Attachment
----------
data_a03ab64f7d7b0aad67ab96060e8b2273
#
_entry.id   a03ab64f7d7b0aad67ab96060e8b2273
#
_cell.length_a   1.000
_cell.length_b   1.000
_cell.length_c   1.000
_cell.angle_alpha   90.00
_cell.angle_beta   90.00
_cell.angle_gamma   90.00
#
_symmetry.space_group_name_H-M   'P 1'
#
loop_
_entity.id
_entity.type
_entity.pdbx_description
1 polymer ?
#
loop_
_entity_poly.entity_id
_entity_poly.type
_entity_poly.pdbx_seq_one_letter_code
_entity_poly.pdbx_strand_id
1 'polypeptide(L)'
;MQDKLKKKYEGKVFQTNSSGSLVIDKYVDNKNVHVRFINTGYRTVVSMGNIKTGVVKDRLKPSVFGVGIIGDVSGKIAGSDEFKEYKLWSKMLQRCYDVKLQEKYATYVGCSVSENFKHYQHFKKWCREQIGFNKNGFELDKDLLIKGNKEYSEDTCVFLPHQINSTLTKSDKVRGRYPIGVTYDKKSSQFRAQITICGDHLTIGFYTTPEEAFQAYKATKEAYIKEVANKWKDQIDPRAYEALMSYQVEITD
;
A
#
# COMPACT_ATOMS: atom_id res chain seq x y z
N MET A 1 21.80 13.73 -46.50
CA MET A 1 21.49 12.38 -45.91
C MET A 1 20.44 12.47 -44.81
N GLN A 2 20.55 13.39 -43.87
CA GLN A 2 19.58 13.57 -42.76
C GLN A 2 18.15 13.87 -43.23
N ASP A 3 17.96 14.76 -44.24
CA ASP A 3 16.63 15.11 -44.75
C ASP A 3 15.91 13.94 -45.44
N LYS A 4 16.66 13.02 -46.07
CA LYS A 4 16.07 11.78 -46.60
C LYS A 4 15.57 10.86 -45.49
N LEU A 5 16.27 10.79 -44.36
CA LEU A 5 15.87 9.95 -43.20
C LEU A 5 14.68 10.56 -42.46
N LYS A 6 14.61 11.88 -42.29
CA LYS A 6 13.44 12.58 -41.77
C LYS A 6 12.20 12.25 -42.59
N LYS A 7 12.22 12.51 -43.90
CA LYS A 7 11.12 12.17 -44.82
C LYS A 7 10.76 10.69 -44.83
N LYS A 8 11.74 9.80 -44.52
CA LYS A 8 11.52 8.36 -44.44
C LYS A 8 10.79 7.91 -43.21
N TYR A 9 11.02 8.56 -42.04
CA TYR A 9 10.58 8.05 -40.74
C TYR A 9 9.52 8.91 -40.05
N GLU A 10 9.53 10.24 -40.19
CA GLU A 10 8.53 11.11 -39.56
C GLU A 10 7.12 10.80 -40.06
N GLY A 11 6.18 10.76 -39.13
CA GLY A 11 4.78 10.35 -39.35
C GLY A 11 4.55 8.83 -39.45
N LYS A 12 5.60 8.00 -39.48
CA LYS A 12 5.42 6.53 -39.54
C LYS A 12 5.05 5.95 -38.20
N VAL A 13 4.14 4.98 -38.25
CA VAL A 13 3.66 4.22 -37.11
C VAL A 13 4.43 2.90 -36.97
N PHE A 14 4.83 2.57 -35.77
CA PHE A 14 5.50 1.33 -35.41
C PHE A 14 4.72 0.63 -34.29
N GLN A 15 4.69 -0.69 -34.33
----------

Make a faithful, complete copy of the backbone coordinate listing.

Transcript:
data_a03ab64f7d7b0aad67ab96060e8b2273
#
_entry.id   a03ab64f7d7b0aad67ab96060e8b2273
#
_cell.length_a   1.000
_cell.length_b   1.000
_cell.length_c   1.000
_cell.angle_alpha   90.00
_cell.angle_beta   90.00
_cell.angle_gamma   90.00
#
_symmetry.space_group_name_H-M   'P 1'
#
loop_
_entity.id
_entity.type
_entity.pdbx_description
1 polymer ?
#
loop_
_entity_poly.entity_id
_entity_poly.type
_entity_poly.pdbx_seq_one_letter_code
_entity_poly.pdbx_strand_id
1 'polypeptide(L)'
;MQDKLKKKYEGKVFQTNSSGSLVIDKYVDNKNVHVRFINTGYRTVVSMGNIKTGVVKDRLKPSVFGVGIIGDVSGKIAGSDEFKEYKLWSKMLQRCYDVKLQEKYATYVGCSVSENFKHYQHFKKWCREQIGFNKNGFELDKDLLIKGNKEYSEDTCVFLPHQINSTLTKSDKVRGRYPIGVTYDKKSSQFRAQITICGDHLTIGFYTTPEEAFQAYKATKEAYIKEVANKWKDQIDPRAYEALMSYQVEITD
;
A
#
# COMPACT_ATOMS: atom_id res chain seq x y z
N MET A 1 21.80 13.73 -46.50
CA MET A 1 21.49 12.38 -45.91
C MET A 1 20.44 12.47 -44.81
N GLN A 2 20.55 13.39 -43.87
CA GLN A 2 19.58 13.57 -42.76
C GLN A 2 18.15 13.87 -43.23
N ASP A 3 17.96 14.76 -44.24
CA ASP A 3 16.63 15.11 -44.75
C ASP A 3 15.91 13.94 -45.44
N LYS A 4 16.66 13.02 -46.07
CA LYS A 4 16.07 11.78 -46.60
C LYS A 4 15.57 10.86 -45.49
N LEU A 5 16.27 10.79 -44.36
CA LEU A 5 15.87 9.95 -43.20
C LEU A 5 14.68 10.56 -42.46
N LYS A 6 14.61 11.88 -42.29
CA LYS A 6 13.44 12.58 -41.77
C LYS A 6 12.20 12.25 -42.59
N LYS A 7 12.22 12.51 -43.90
CA LYS A 7 11.12 12.17 -44.82
C LYS A 7 10.76 10.69 -44.83
N LYS A 8 11.74 9.80 -44.52
CA LYS A 8 11.52 8.36 -44.44
C LYS A 8 10.79 7.91 -43.21
N TYR A 9 11.02 8.56 -42.04
CA TYR A 9 10.58 8.05 -40.74
C TYR A 9 9.52 8.91 -40.05
N GLU A 10 9.53 10.24 -40.19
CA GLU A 10 8.53 11.11 -39.56
C GLU A 10 7.12 10.80 -40.06
N GLY A 11 6.18 10.76 -39.13
CA GLY A 11 4.78 10.35 -39.35
C GLY A 11 4.55 8.83 -39.45
N LYS A 12 5.60 8.00 -39.48
CA LYS A 12 5.42 6.53 -39.54
C LYS A 12 5.05 5.95 -38.20
N VAL A 13 4.14 4.98 -38.25
CA VAL A 13 3.66 4.22 -37.11
C VAL A 13 4.43 2.90 -36.97
N PHE A 14 4.83 2.57 -35.77
CA PHE A 14 5.50 1.33 -35.41
C PHE A 14 4.72 0.63 -34.29
N GLN A 15 4.69 -0.69 -34.33